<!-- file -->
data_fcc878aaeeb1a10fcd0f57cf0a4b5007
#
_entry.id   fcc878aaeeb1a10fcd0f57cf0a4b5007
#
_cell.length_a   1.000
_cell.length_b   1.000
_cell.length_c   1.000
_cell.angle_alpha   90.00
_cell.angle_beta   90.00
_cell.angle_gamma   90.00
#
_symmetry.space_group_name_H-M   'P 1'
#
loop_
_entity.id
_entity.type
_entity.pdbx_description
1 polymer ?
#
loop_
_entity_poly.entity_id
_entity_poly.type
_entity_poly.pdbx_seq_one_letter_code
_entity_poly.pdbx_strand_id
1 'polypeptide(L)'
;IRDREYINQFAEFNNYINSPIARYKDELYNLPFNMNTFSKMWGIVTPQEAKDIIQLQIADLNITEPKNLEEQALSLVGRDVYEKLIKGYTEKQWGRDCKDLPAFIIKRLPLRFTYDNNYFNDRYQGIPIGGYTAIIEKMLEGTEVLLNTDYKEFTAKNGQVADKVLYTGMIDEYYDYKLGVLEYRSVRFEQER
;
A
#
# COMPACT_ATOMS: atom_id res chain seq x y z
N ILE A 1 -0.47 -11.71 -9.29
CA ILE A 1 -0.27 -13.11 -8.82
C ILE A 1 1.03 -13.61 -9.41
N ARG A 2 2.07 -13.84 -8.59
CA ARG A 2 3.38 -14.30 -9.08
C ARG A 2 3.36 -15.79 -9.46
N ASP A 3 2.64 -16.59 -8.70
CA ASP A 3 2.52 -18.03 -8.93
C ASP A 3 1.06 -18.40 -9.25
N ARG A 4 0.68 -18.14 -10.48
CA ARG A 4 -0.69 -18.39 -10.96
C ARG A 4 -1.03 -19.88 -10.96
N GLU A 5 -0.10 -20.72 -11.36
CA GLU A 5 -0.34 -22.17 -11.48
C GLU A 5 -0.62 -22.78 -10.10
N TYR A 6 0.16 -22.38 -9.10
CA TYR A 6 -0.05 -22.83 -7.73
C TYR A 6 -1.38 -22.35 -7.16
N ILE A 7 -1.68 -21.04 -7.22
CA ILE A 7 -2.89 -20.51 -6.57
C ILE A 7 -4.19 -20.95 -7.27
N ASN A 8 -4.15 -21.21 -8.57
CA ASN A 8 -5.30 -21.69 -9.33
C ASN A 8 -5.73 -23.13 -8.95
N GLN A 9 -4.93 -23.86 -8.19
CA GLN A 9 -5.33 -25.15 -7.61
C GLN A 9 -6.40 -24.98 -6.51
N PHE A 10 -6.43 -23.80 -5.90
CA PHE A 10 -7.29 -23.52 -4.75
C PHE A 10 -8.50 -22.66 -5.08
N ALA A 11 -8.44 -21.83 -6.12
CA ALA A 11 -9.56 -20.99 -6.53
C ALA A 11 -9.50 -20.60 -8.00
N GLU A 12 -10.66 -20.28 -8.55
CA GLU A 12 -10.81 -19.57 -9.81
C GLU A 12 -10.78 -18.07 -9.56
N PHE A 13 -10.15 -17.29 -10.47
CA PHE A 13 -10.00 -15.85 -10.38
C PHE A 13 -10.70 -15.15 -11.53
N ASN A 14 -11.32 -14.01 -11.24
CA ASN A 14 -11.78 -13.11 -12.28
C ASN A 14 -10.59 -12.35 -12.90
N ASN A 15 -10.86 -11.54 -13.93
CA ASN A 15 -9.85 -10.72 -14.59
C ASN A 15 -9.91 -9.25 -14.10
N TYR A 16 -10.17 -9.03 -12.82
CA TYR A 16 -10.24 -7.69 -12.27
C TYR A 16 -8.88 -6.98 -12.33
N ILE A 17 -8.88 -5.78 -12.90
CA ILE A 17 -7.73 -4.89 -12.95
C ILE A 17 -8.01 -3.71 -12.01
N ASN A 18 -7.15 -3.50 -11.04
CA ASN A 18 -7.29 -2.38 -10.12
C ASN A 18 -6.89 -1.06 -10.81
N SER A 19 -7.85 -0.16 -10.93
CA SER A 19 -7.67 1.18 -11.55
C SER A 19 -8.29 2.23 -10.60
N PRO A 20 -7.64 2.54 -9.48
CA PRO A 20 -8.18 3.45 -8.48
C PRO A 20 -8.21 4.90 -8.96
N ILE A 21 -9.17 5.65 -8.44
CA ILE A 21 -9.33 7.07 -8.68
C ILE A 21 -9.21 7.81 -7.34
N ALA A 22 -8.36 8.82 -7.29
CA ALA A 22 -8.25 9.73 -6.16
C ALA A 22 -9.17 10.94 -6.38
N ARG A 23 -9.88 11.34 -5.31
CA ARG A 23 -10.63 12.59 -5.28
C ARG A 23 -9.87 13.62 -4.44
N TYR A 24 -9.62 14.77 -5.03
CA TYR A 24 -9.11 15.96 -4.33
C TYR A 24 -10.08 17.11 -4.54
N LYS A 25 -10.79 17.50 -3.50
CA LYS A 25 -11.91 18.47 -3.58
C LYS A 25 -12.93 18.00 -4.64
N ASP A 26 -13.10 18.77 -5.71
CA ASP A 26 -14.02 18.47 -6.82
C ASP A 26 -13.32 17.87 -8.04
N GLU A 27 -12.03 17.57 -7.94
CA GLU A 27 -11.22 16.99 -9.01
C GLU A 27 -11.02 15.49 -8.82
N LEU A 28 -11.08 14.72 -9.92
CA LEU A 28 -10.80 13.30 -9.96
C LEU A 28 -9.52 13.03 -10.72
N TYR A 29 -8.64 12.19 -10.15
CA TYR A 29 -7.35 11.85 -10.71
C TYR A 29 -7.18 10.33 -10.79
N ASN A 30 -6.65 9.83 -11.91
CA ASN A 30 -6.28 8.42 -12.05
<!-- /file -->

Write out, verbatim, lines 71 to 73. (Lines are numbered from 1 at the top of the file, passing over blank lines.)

CA ASN A 14 -11.78 -13.11 -12.28
C ASN A 14 -10.59 -12.35 -12.90
N ASN A 15 -10.86 -11.54 -13.93